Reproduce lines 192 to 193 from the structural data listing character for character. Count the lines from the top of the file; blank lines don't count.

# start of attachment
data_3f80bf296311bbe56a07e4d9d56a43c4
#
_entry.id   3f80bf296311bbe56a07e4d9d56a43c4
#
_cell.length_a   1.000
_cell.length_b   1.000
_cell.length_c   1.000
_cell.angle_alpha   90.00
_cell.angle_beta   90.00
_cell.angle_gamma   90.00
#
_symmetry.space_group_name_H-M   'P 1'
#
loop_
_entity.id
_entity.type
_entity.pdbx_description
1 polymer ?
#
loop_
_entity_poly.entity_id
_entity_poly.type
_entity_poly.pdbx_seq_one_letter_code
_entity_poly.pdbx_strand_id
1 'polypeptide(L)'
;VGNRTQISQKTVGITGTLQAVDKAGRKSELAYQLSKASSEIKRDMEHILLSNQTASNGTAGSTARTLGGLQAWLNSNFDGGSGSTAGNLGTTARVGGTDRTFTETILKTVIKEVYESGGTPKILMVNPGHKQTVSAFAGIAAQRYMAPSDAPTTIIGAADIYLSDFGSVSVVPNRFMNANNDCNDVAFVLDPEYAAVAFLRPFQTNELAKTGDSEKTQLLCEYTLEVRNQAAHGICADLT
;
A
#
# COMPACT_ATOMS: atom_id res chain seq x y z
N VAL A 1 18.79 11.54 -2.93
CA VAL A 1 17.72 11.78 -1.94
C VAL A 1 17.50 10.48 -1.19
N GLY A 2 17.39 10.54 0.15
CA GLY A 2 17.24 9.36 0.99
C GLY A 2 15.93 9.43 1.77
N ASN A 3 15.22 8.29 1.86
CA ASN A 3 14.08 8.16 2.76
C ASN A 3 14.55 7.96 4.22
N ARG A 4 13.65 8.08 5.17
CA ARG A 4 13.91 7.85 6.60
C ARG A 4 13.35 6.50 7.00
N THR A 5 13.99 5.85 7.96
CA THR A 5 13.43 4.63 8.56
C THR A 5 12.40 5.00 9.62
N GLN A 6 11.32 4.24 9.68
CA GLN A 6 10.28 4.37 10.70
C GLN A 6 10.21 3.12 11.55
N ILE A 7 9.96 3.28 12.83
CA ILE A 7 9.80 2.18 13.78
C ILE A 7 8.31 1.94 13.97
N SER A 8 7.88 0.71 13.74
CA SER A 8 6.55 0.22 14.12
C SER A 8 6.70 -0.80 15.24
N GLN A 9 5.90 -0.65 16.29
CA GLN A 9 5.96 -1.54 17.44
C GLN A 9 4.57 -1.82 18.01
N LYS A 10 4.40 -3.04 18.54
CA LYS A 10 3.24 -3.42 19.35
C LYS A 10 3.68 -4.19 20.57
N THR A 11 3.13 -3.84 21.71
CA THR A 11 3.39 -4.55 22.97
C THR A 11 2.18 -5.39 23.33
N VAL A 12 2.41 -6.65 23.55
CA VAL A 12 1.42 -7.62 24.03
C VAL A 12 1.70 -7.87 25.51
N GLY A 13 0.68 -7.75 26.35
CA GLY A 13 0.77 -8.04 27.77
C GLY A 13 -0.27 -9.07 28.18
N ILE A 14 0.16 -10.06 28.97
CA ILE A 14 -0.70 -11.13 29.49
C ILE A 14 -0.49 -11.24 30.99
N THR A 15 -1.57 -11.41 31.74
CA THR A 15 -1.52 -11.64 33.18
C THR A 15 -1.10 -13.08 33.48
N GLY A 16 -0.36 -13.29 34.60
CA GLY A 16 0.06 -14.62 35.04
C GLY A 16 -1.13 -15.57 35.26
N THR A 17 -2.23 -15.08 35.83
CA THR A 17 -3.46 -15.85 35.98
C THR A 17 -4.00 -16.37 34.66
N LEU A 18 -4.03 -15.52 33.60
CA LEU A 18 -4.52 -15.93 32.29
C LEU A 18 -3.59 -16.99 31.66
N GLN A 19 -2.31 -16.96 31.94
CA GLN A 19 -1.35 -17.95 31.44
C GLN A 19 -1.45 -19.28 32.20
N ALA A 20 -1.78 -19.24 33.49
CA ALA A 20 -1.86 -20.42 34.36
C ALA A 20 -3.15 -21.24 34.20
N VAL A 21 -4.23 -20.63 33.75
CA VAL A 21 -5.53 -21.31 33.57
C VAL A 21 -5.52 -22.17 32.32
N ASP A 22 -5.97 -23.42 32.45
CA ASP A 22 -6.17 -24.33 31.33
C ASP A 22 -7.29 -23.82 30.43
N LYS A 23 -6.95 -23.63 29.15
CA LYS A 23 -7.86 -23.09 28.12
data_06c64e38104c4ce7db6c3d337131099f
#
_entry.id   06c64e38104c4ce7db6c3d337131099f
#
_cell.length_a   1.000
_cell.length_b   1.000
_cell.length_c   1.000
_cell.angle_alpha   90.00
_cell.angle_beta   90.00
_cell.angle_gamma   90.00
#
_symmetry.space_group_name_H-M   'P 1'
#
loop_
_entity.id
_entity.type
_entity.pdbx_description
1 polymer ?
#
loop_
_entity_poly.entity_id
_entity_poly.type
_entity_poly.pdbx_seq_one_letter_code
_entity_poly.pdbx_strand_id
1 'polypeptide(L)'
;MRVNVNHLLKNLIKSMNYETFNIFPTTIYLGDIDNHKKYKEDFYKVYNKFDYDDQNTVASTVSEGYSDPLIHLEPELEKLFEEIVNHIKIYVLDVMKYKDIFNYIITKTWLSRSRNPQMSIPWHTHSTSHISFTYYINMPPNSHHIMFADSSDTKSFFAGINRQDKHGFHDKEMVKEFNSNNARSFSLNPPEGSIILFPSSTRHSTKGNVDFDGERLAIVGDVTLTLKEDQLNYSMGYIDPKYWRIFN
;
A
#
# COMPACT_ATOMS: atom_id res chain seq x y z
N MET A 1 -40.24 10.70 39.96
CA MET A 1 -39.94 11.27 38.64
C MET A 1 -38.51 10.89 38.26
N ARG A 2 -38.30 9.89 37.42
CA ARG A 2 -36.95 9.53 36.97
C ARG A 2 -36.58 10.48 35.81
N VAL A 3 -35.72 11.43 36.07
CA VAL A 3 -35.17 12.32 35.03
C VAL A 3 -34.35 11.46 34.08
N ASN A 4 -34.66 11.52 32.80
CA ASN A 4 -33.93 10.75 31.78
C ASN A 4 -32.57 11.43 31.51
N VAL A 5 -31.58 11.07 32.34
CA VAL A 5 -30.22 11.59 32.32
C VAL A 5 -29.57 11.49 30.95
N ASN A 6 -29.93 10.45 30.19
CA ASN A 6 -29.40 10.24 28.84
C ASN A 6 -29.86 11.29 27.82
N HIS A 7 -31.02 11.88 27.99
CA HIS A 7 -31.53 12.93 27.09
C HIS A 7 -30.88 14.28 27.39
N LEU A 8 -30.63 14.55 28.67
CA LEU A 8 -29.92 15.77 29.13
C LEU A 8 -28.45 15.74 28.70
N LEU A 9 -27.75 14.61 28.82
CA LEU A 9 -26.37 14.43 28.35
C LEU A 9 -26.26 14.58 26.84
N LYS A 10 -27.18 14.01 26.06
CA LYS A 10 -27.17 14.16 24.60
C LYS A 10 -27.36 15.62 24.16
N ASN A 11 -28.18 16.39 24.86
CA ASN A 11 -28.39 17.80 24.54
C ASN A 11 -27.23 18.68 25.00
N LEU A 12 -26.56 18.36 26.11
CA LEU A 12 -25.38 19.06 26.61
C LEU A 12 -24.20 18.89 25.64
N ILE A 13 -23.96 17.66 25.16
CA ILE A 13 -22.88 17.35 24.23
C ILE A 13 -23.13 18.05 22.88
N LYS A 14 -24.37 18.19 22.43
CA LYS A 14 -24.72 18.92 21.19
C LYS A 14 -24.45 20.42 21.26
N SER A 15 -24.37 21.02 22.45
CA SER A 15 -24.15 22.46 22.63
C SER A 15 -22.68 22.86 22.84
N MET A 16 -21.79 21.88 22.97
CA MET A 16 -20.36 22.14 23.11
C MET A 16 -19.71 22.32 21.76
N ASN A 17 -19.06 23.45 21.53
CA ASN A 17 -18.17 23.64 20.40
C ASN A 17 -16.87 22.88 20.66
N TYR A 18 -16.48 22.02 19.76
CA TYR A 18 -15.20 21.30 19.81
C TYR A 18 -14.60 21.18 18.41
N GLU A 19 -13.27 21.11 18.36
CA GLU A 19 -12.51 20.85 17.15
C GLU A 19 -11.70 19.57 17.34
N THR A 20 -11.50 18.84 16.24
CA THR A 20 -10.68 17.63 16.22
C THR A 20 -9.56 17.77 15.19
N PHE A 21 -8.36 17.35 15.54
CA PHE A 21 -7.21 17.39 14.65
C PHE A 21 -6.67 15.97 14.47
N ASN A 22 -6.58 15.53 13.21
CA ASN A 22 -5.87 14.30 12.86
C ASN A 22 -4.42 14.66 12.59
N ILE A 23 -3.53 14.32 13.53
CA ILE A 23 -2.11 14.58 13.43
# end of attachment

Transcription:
N ASN A 22 -6.58 15.53 13.21
CA ASN A 22 -5.87 14.30 12.86